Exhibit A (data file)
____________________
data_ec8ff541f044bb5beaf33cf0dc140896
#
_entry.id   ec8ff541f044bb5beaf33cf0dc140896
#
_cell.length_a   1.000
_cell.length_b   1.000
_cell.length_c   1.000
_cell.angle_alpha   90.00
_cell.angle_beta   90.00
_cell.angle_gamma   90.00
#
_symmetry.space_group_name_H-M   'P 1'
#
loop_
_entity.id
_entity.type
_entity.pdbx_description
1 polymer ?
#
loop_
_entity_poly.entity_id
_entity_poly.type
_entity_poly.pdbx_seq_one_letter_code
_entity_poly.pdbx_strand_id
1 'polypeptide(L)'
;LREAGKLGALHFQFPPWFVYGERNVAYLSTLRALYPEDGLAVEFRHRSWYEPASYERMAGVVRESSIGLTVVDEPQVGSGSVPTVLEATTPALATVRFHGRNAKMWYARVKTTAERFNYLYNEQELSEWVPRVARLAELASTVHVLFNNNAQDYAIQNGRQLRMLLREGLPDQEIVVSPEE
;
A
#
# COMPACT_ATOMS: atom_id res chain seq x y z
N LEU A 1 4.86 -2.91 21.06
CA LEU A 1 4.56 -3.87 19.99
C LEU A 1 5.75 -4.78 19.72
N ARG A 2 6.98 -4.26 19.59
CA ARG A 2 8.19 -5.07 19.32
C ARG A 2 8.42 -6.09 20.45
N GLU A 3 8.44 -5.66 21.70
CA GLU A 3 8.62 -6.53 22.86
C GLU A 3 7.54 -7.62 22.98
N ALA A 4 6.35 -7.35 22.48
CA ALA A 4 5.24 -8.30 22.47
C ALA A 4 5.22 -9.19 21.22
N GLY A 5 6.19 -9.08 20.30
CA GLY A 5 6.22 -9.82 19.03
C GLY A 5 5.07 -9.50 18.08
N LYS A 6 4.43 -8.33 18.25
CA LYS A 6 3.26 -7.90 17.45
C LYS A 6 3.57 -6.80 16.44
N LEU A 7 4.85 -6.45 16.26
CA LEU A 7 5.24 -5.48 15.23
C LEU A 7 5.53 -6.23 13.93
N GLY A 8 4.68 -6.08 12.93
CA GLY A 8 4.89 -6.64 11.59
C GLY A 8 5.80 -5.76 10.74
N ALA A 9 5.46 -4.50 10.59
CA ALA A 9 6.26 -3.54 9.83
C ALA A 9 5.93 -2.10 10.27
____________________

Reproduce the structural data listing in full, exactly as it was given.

data_ec8ff541f044bb5beaf33cf0dc140896
#
_entry.id   ec8ff541f044bb5beaf33cf0dc140896
#
_cell.length_a   1.000
_cell.length_b   1.000
_cell.length_c   1.000
_cell.angle_alpha   90.00
_cell.angle_beta   90.00
_cell.angle_gamma   90.00
#
_symmetry.space_group_name_H-M   'P 1'
#
loop_
_entity.id
_entity.type
_entity.pdbx_description
1 polymer ?
#
loop_
_entity_poly.entity_id
_entity_poly.type
_entity_poly.pdbx_seq_one_letter_code
_entity_poly.pdbx_strand_id
1 'polypeptide(L)'
;LREAGKLGALHFQFPPWFVYGERNVAYLSTLRALYPEDGLAVEFRHRSWYEPASYERMAGVVRESSIGLTVVDEPQVGSGSVPTVLEATTPALATVRFHGRNAKMWYARVKTTAERFNYLYNEQELSEWVPRVARLAELASTVHVLFNNNAQDYAIQNGRQLRMLLREGLPDQEIVVSPEE
;
A
#
# COMPACT_ATOMS: atom_id res chain seq x y z
N LEU A 1 4.86 -2.91 21.06
CA LEU A 1 4.56 -3.87 19.99
C LEU A 1 5.75 -4.78 19.72
N ARG A 2 6.98 -4.26 19.59
CA ARG A 2 8.19 -5.07 19.32
C ARG A 2 8.42 -6.09 20.45
N GLU A 3 8.44 -5.66 21.70
CA GLU A 3 8.62 -6.53 22.86
C GLU A 3 7.54 -7.62 22.98
N ALA A 4 6.35 -7.35 22.48
CA ALA A 4 5.24 -8.30 22.47
C ALA A 4 5.22 -9.19 21.22
N GLY A 5 6.19 -9.08 20.30
CA GLY A 5 6.22 -9.82 19.03
C GLY A 5 5.07 -9.50 18.08
N LYS A 6 4.43 -8.33 18.25
CA LYS A 6 3.26 -7.90 17.45
C LYS A 6 3.57 -6.80 16.44
N LEU A 7 4.85 -6.45 16.26
CA LEU A 7 5.24 -5.48 15.23
C LEU A 7 5.53 -6.23 13.93
N GLY A 8 4.68 -6.08 12.93
CA GLY A 8 4.89 -6.64 11.59
C GLY A 8 5.80 -5.76 10.74
N ALA A 9 5.46 -4.50 10.59
CA ALA A 9 6.26 -3.54 9.83
C ALA A 9 5.93 -2.10 10.27